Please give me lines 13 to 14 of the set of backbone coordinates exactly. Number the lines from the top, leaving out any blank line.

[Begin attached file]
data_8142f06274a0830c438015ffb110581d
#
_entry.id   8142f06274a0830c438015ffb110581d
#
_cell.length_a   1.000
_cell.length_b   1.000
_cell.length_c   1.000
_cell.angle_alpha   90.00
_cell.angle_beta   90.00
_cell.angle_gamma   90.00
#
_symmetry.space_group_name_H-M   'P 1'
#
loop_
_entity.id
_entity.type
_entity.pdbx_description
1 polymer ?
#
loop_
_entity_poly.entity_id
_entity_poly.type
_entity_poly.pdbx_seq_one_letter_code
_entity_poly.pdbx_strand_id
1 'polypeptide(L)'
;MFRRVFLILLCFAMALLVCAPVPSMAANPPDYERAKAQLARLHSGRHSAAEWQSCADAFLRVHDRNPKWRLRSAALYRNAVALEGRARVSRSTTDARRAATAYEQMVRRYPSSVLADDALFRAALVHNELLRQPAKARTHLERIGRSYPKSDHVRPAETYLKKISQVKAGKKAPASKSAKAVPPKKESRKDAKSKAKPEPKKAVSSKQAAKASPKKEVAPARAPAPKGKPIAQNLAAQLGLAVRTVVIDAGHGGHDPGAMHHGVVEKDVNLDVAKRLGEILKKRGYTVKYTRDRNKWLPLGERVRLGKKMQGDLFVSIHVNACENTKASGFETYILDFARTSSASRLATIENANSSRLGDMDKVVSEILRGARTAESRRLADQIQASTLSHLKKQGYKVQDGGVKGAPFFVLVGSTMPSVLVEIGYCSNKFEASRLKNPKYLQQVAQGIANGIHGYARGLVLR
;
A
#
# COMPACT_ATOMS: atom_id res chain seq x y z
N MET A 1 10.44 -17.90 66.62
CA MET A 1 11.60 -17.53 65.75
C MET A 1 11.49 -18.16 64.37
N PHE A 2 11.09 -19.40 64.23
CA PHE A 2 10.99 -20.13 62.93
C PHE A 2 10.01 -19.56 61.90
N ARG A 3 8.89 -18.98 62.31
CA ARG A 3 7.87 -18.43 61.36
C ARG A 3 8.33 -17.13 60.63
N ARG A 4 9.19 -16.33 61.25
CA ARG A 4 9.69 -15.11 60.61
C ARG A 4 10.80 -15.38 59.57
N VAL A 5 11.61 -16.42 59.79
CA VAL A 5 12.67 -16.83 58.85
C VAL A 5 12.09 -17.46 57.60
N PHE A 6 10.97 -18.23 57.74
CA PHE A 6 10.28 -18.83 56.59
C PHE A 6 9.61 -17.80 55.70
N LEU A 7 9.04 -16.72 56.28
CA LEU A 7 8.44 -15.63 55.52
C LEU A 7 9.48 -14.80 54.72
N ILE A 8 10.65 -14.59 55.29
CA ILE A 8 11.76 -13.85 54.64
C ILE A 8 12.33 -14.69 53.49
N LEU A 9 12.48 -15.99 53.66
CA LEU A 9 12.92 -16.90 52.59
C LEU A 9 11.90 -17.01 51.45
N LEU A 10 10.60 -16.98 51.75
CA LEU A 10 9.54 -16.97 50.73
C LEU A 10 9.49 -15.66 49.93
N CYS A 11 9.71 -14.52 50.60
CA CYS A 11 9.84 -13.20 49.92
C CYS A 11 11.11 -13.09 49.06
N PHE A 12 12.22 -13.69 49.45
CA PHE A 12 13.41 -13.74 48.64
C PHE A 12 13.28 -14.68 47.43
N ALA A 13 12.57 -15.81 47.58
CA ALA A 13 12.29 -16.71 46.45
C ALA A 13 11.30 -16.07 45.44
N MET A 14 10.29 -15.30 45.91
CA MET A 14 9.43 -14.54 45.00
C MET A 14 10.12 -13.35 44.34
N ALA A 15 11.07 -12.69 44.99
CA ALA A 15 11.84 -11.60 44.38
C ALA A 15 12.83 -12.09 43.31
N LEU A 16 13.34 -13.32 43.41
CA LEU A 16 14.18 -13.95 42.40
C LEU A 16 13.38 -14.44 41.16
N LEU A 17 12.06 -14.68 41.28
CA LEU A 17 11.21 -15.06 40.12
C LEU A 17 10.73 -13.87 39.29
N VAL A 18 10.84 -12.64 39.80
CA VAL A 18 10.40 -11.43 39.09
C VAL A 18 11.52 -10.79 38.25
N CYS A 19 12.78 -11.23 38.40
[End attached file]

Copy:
#
loop_